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Date: Tuesday, June 3, 2014
Time: 11:00 am
Speaker: Delia Milliron, Department of Chemical Engineering, University of Texas at Austin
Title: The Role of Surfaces and Interfaces in Nanocrystal-Based Materials
Location: 67-3111 Chemla Room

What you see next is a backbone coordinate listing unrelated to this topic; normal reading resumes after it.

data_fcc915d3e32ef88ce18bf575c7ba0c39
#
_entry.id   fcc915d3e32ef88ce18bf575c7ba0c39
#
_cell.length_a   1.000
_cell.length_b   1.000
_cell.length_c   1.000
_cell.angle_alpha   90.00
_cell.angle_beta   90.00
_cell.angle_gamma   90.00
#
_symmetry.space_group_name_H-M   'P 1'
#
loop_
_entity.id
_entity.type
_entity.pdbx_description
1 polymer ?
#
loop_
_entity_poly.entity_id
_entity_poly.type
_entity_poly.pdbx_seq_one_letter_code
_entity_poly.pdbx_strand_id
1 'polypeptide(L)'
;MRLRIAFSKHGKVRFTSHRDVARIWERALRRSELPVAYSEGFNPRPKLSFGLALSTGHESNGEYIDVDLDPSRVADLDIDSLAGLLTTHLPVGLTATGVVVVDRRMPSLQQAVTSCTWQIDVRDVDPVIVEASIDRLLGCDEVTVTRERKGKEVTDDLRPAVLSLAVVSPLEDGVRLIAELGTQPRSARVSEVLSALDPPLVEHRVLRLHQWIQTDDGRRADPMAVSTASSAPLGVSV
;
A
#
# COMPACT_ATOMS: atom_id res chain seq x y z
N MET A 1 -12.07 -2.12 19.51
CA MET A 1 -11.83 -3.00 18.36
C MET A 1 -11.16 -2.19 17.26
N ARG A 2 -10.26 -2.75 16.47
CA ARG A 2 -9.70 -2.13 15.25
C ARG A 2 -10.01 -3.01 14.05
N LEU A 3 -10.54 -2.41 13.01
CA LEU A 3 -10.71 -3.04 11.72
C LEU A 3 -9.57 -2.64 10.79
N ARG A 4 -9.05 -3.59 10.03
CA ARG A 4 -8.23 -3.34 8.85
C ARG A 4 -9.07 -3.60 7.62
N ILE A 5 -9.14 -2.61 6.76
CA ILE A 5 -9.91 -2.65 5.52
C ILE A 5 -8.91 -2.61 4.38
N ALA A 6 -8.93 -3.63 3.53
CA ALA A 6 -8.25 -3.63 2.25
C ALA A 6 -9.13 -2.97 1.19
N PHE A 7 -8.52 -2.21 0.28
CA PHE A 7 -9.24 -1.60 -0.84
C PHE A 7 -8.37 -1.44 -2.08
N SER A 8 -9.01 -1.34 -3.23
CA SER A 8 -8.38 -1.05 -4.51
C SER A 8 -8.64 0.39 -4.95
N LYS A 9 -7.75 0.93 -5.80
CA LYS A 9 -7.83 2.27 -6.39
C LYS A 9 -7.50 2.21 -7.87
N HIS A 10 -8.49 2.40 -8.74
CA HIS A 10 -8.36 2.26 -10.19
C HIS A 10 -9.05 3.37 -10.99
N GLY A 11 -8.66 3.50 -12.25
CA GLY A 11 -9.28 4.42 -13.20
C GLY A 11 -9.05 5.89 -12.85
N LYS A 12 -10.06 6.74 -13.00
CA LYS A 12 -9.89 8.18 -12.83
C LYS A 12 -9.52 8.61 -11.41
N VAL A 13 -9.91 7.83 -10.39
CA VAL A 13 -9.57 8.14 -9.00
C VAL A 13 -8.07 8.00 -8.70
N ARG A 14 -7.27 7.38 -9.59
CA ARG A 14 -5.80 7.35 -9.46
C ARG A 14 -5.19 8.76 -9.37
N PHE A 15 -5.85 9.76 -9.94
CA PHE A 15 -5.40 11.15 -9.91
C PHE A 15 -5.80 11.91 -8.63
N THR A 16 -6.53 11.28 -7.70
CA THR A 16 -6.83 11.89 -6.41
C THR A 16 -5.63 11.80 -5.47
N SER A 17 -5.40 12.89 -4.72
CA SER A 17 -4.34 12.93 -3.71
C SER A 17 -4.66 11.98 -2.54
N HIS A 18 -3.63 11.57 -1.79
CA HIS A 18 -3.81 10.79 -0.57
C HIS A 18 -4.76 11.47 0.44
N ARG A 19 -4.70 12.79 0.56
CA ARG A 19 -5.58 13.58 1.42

In materials constructed from few-nanometer scale building blocks, a large fraction of the total volume lies within a few atomic layers of a surface or an interface. Within the context of plasmonic metal oxide nanocrystals, I will describe a few examples of how these surfaces and interfaces play key roles in the assembly of nanocrystal-based materials and in determining their resulting optoelectronic properties. Wide bandgap oxide semiconductors can be made plasmonic by heavily doping them with aliovalent impurities, resulting in tunable surface plasmon resonance phenomena in the near infrared (NIR) spectral range. Furthermore, we showed that the electron concentration in films of plasmonic oxide nanocrystals is dynamically tunable by applying an electrochemical potential. The resulting strong modulation of solar NIR with high visible transparency is useful for a new breed of energy-saving smart windows. Furthermore, the same nanocrystals can be incorporated into metal oxide nanocomposites by chemically exchanging their surface ligands for transition metal oxo clusters. The embedded nanocrystal-glass interfaces resulting from this process are structurally reconstructed. These composites modulate NIR and visible light transmittance, with 5-fold enhanced optical contrast compared to the pure transitional metal oxide glass. Finally, surfaces hold the key to refining optoelectronic properties of plasmonic oxide nanocrystals. We discovered that sculpting the electrostatic landscape by near-surface doping dramatically reduces plasmon damping and impacts both electronic and optical properties.